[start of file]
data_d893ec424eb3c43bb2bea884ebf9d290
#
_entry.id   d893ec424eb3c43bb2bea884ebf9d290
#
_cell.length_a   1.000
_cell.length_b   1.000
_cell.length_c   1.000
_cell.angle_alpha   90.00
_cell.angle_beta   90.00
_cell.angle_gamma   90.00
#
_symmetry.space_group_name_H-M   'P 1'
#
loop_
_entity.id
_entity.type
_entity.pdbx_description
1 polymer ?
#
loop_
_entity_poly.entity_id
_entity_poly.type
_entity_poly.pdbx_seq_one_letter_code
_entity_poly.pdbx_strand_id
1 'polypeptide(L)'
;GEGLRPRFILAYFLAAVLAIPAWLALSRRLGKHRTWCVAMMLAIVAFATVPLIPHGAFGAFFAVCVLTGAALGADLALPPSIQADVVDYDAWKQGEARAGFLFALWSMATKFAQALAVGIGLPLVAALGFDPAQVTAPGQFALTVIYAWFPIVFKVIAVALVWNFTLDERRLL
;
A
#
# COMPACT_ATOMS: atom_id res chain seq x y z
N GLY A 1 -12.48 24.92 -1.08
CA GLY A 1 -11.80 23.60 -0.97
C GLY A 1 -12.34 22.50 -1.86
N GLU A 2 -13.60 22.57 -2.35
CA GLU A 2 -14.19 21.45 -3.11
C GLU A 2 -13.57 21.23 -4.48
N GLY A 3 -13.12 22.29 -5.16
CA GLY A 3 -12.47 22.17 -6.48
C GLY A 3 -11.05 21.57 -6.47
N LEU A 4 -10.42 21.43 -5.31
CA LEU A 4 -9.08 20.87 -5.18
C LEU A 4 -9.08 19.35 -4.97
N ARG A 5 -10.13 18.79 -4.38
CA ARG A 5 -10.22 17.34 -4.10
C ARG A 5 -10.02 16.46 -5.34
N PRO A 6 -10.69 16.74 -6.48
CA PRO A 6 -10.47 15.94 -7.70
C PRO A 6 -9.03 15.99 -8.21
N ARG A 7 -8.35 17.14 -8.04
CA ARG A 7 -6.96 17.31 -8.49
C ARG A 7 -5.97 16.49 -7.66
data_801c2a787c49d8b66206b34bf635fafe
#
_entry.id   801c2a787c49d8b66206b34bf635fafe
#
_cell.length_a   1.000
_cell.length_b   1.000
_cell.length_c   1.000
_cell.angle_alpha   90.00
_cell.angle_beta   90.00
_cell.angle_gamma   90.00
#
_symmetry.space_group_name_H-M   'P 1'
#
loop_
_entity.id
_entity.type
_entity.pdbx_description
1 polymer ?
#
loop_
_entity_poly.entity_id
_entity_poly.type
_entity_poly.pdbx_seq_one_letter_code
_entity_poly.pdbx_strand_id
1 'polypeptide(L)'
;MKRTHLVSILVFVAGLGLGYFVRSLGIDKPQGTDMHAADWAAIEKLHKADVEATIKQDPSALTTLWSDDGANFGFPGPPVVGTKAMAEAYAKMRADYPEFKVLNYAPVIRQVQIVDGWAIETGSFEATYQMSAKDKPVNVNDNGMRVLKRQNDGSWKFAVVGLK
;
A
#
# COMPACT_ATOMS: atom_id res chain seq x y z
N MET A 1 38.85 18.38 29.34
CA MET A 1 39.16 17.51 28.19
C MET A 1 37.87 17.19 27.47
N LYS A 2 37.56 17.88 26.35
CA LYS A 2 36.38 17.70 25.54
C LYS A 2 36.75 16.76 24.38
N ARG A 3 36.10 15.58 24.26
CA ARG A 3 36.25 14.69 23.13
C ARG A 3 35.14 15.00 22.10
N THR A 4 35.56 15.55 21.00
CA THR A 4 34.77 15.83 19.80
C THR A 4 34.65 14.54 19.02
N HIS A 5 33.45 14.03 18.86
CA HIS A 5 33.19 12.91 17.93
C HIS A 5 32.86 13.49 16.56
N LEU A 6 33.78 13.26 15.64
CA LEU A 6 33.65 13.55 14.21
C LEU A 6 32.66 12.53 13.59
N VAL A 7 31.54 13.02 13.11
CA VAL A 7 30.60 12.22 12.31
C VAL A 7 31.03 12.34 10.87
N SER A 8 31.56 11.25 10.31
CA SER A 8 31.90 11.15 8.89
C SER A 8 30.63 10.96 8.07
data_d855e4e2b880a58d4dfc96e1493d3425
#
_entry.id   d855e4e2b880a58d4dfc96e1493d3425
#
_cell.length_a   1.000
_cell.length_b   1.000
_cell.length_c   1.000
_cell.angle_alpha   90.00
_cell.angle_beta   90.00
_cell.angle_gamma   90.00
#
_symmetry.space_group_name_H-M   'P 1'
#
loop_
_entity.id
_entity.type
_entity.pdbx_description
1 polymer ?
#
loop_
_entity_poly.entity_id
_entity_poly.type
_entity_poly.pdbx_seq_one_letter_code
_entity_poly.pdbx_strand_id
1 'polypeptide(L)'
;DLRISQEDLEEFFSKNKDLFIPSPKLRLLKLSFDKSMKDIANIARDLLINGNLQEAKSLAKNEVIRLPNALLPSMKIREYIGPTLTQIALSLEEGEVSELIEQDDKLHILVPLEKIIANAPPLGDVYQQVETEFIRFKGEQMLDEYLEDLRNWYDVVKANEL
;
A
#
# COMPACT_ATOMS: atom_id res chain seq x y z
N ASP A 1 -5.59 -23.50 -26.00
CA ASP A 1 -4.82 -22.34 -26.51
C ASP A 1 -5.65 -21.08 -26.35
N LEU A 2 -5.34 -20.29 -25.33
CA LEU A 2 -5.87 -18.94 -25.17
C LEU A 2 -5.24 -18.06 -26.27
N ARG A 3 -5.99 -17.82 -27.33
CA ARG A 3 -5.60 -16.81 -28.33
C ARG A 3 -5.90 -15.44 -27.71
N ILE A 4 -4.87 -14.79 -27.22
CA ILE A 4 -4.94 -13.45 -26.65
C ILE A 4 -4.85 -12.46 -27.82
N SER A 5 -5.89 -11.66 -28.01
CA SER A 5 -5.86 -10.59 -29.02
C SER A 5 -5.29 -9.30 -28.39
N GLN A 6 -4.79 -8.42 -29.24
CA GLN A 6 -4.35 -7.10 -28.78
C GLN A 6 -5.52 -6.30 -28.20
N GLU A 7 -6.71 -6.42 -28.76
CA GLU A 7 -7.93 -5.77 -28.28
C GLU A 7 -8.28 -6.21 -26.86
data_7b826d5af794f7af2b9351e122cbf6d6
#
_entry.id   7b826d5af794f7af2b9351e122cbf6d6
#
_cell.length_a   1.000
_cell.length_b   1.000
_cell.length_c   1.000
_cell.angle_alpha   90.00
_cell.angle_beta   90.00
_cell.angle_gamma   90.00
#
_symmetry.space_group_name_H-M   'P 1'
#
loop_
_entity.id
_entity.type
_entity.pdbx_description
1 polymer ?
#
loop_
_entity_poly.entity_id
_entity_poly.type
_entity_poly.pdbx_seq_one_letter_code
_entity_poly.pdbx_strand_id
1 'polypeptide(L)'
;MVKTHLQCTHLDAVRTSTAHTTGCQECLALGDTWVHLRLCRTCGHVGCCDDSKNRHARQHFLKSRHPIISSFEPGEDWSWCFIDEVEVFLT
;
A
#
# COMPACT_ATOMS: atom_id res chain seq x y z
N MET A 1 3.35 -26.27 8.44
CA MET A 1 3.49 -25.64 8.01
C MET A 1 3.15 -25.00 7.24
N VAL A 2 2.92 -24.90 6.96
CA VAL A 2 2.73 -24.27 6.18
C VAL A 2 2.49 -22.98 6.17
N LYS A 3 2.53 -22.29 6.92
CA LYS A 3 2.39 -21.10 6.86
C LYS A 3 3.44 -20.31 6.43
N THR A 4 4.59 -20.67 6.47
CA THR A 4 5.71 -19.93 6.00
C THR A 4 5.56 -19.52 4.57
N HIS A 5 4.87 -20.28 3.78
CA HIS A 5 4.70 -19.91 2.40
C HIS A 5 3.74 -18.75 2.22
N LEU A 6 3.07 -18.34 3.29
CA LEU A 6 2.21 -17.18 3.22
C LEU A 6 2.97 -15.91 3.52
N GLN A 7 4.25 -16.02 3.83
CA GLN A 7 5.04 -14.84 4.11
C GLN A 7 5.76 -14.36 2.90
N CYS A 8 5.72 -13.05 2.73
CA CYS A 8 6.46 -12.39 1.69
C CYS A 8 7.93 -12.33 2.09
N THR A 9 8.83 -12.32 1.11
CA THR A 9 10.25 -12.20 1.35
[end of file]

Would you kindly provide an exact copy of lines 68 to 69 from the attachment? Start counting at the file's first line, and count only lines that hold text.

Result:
_entity.pdbx_description
1 polymer ?